If you do not feel your child is ready to self-carry, another option I am exploring is having a medical backpack that is stored in the classroom. It would be out of reach of children with my child’s epi in there, and then the backpack moves with the teacher from class if the children are going to recess or specials. The only issue with this is the backpack being forgotten.
As you can see, this question brings up a lot of other questions, but it is critical to developing the best emergency care plan for your child at school.
Definitely make sure you have a clear answer for this question.
2. Who Has Access to the Epinephrine?
One of the things I keep hearing is that many schools are locking up the epinephrine, usually in the nurse’s office.
I am completely opposed to this. There are too many logistical issues that can go wrong and you lose precious time. Things like, where’s the key, where is the person who can get into the room, etc. all can make an already serious situation actually dangerous because we’re taking too long.
This is a critical question to ask. If the answer is, “Only the nurse has access” then the follow up question is, “What happens if the nurse is not there?”
There should be more than one person who knows how to and is able to access your child’s epinephrine should it be needed.
If a child self-carries, then who knows where the child keeps the epi? Does this staff member understand how to help the child administer it in an emergency?
I was speaking with a current kindergarten teacher and her advice to me for my son was to advocate that every adult who comes into contact with my child at school should be trained on his epi and know where it is.
Every single one.
Who has access to your child’s epi at school?
3. Who Has Permission to Administer Epinephrine in an Emergency?
This is different than who has access. The purpose of the question is to confirm who actually can administer the epi should it be needed.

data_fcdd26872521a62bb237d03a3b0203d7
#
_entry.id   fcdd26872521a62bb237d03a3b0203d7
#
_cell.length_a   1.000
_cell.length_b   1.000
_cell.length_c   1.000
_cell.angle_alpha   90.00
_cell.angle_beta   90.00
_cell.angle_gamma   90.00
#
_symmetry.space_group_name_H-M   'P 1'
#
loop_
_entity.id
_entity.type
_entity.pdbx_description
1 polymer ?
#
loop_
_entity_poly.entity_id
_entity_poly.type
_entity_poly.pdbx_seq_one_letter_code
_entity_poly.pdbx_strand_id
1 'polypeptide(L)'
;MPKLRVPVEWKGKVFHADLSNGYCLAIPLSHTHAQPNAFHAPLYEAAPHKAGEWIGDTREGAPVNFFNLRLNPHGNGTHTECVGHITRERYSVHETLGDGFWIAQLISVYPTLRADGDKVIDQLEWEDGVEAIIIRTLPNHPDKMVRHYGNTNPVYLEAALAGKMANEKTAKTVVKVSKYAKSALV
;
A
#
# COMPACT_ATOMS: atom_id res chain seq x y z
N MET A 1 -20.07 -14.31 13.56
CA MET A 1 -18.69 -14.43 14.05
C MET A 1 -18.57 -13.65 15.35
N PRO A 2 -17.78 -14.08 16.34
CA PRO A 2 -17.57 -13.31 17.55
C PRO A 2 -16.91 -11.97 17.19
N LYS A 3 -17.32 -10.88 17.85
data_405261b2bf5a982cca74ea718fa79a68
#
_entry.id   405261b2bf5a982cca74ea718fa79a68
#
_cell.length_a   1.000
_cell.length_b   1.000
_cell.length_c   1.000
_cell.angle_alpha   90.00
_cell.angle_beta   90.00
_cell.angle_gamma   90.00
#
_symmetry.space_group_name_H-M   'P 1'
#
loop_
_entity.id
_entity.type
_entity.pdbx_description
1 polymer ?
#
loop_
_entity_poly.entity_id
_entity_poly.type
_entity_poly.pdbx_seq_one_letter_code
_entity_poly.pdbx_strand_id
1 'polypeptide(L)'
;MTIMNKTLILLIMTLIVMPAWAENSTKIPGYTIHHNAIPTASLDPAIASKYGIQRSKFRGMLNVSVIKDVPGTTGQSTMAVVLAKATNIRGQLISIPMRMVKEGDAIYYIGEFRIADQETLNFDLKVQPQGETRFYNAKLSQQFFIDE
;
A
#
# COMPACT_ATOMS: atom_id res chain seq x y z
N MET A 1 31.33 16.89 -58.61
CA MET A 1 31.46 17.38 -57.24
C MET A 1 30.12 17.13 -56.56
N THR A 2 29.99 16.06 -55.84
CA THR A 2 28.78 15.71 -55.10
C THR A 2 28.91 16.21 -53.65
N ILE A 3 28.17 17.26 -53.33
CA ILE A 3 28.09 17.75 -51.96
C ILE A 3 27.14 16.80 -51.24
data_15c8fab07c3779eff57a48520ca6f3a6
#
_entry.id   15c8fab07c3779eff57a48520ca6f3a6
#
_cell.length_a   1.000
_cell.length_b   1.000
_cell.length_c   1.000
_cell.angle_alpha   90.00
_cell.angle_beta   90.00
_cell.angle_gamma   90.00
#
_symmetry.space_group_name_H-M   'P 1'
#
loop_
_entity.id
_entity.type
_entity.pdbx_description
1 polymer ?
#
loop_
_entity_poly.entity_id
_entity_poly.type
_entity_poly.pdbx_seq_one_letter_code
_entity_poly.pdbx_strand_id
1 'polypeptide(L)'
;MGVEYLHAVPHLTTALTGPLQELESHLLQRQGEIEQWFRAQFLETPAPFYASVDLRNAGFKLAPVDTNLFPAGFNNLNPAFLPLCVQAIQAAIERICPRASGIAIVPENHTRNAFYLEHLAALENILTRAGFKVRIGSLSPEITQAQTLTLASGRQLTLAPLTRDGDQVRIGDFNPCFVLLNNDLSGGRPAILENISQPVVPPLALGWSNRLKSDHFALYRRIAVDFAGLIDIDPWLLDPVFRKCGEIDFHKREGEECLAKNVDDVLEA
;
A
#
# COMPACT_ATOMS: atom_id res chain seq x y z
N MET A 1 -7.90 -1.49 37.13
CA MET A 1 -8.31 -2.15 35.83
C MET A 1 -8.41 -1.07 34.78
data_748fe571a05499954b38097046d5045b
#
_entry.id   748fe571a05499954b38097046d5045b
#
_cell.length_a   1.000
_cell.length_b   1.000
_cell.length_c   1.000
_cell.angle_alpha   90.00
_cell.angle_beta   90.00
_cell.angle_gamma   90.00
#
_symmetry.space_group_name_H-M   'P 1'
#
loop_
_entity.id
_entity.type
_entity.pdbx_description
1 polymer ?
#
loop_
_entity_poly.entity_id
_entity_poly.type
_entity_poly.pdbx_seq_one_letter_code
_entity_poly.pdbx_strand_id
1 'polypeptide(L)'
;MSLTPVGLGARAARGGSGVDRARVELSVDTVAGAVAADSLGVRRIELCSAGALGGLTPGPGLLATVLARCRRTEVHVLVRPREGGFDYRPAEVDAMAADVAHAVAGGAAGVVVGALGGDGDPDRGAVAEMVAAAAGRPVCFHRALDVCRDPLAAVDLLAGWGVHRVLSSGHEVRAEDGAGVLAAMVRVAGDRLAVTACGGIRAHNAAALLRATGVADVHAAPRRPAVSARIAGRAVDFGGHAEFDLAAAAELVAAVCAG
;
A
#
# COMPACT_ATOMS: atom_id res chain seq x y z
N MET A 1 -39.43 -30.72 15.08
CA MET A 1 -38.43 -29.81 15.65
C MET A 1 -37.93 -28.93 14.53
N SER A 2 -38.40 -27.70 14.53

You would think that it is implied that whoever has access would also be able to administer it.
I thought that too.
I was at an event trying to get my son involved. Several staff assured me that all of the volunteers are both CPR trained and trained on administering EpiPens. Then I was told to ask the lead volunteer any questions.
When I spoke with the lead volunteer, we were talking about the emergency process and she then told me that the volunteers are actually not allowed to administer the epi, only the paid staff are.
My jaw took a bit to come up from the floor.
This obviously does us no good in a situation where the paid staff person isn’t available in that moment.
Whether or not this information was true, or perhaps this lead volunteer was mistaken, there was clearly confusion among the staff about who could actually administer the epi.
An emergency involving your kiddo is not when you want people confused about the plan.
Clarify who can actually administer the epi and I would also encourage you to have that written in either a Health Plan with the school or a 504 plan.
4. What Training Has The Staff Received?
It is helpful to know what exactly the training has been for administering epinephrine. Was it a 3 minute video? Was it a full day seminar? How often is the staff trained? How recent was the last training?
Were the staff trained on different epinephrine injectors or just one type? I have found that many people are unfamiliar with Auvi-Q which is my son’s injector but have been trained on the traditional EpiPens.
Here is a link for more information on the different epinephrine injectors from FARE, the trusted source of information on food allergies.
At the school I am looking at for my son, they have a Medical Emergency Response Team (MERT) that key staff are a part of at school. They are evenly distributed throughout the campus so that a member of a MERT team could quickly get to any student.